Two American war correspondents (Hugh Bailey and Russell Braun) had previously interviewedTojo and were also present when the attempt was made to serve the arrest warrant. It was notuntil approximately two hours after his suicide attempt that military police and a physicianattended to Tojo. Thereafter, when the subsequent arrest was to occur for Admiral Shimada,military police, a physician, and an ambulance were included in that arrest process as theylearned from Tojo's suicide attempt. Inside, a doctor named Suzuki had marked Tōjō's chestwith charcoal to indicate the location of his heart. When American military police surroundedthe house on 8 September 1945, they heard a muffled shot from inside. Major Paul Kraus and agroup of military police burst in, followed by George Jones, a reporter for The New York Times.Tōjō had shot himself in the chest with a pistol, but despite shooting directly through the mark,the bullets missed his heart and penetrated his stomach. Now disarmed and with blood gushingout of his chest, Tōjō began to talk, and two Japanese reporters recorded his murmured words:"I am very sorry it is taking me so long to die. The Greater East Asia War was justified andrighteous. I am very sorry for the nation and all the races of the Greater Asiatic powers. I waitfor the righteous judgment of history. I wished to commit suicide but sometimes that fails."
Tōjō was arrested and underwent emergency surgery in a U.S. Army hospital. After recoveringfrom his injuries, Tōjō was moved to Sugamo Prison. While there he received a new set ofdentures made by an American dentist. Secretly the phrase "Remember Pearl Harbor" hadbeen drilled into the teeth in Morse code.
Tōjō was tried by the International Military Tribunal for the Far East for war crimes and found guilty of the following:
- Count 1 (waging wars of aggression, and war or wars in violation of international law)
- Count 27 (waging unprovoked war against the Republic of China)
- Count 29 (waging aggressive war against the United States of America)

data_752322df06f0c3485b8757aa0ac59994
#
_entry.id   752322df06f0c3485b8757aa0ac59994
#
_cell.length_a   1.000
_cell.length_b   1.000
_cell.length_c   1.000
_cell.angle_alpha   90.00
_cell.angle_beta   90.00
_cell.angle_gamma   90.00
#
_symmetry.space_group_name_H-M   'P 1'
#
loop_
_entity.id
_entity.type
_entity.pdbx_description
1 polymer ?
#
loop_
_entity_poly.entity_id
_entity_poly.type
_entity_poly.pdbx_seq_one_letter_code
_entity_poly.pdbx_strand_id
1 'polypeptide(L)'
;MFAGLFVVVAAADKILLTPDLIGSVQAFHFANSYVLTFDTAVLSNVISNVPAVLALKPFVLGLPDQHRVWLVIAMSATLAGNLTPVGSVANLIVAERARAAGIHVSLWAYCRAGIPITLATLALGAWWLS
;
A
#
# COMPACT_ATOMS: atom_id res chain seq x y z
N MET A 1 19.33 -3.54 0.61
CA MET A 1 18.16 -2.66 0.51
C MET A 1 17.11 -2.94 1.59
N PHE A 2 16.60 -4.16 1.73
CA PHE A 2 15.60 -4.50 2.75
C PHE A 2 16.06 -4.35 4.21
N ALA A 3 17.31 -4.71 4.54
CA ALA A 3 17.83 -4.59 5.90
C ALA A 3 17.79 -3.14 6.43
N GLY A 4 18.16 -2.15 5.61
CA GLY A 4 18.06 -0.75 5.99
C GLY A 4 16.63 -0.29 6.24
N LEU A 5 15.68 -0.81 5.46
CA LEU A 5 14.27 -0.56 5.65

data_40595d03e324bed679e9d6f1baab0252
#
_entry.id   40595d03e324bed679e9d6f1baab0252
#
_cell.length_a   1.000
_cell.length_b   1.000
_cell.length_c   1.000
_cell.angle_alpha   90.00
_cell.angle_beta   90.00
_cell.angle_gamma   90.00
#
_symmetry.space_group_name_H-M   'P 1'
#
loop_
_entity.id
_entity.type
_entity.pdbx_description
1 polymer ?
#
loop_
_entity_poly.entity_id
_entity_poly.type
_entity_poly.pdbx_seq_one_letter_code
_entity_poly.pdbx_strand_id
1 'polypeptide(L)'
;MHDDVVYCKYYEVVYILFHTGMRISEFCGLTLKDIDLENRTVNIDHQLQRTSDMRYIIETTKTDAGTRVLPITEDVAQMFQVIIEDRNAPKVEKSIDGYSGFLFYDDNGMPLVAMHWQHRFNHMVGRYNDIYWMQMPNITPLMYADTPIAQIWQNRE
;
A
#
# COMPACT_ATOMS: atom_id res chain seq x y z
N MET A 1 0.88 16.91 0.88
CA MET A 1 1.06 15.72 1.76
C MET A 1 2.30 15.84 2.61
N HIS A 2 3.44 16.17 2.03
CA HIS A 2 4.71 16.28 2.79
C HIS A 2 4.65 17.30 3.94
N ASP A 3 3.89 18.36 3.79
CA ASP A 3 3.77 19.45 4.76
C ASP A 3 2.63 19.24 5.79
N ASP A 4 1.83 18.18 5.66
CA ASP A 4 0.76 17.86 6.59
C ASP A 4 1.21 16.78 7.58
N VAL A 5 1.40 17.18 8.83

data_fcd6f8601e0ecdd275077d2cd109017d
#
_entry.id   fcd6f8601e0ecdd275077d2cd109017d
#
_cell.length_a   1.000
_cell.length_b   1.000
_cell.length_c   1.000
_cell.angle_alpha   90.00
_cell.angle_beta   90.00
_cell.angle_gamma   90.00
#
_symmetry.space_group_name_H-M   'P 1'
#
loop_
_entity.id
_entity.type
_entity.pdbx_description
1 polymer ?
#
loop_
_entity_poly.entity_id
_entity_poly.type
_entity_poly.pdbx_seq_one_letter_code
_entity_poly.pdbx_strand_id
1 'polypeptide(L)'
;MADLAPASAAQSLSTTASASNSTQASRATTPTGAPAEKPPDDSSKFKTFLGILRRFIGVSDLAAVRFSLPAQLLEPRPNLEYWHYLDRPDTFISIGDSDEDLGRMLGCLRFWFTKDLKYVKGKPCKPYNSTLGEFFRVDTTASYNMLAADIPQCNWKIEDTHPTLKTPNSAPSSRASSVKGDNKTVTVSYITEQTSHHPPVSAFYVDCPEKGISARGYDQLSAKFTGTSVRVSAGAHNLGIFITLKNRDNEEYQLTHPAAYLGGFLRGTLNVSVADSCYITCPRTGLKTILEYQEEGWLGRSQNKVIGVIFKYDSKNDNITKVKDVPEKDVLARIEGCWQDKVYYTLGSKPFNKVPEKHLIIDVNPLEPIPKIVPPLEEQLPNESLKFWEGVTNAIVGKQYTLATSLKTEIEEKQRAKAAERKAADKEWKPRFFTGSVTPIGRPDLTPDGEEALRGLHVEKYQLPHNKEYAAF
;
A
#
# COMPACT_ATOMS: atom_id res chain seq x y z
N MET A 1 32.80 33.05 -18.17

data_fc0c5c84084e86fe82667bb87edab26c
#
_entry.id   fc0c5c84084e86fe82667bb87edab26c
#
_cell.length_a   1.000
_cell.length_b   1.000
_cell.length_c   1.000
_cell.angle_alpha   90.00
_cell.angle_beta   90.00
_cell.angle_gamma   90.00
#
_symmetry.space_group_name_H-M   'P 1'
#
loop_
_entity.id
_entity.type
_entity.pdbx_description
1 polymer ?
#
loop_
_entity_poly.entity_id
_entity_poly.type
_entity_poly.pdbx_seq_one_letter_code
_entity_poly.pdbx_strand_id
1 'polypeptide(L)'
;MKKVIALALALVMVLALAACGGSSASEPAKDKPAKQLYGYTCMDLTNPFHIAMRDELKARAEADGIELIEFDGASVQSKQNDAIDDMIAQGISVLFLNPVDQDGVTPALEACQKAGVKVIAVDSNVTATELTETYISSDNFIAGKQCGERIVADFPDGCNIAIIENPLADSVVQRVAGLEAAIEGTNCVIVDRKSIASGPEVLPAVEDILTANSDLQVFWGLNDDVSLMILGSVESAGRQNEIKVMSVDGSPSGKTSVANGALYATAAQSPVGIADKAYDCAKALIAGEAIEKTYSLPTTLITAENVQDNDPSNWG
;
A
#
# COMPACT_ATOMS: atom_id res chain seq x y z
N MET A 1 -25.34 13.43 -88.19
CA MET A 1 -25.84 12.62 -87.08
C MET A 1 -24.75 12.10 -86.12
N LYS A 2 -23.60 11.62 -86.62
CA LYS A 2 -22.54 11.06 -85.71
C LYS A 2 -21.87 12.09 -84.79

- Count 31 (waging aggressive war against the British Commonwealth of Nations)
- Count 32 (waging aggressive war against the Kingdom of the Netherlands)
- Count 33 (waging aggressive war against the French Republic)
- Count 54 (ordering, authorizing, and permitting inhumane treatment of Prisoners of War (POWs) and others)
Hideki Tōjō accepted full responsibility in the end for his actions during the war, and made this speech:
It is natural that I should bear entire responsibility for the war in general, and, needless to say, Iam prepared to do so. Consequently, now that the war has been lost, it is presumably necessarythat I be judged so that the circumstances of the time can be clarified and the future peace of theworld be assured. Therefore, with respect to my trial, it is my intention to speak frankly,according to my recollection, even though when the vanquished stands before the victor, whohas over him the power of life and death, he may be apt to toady and flatter. I mean to payconsiderable attention to this in my actions, and say to the end that what is true is true and whatis false is false. To shade one's words in flattery to the point of untruthfulness would falsify thetrial and do incalculable harm to the nation, and great care must be taken to avoid this.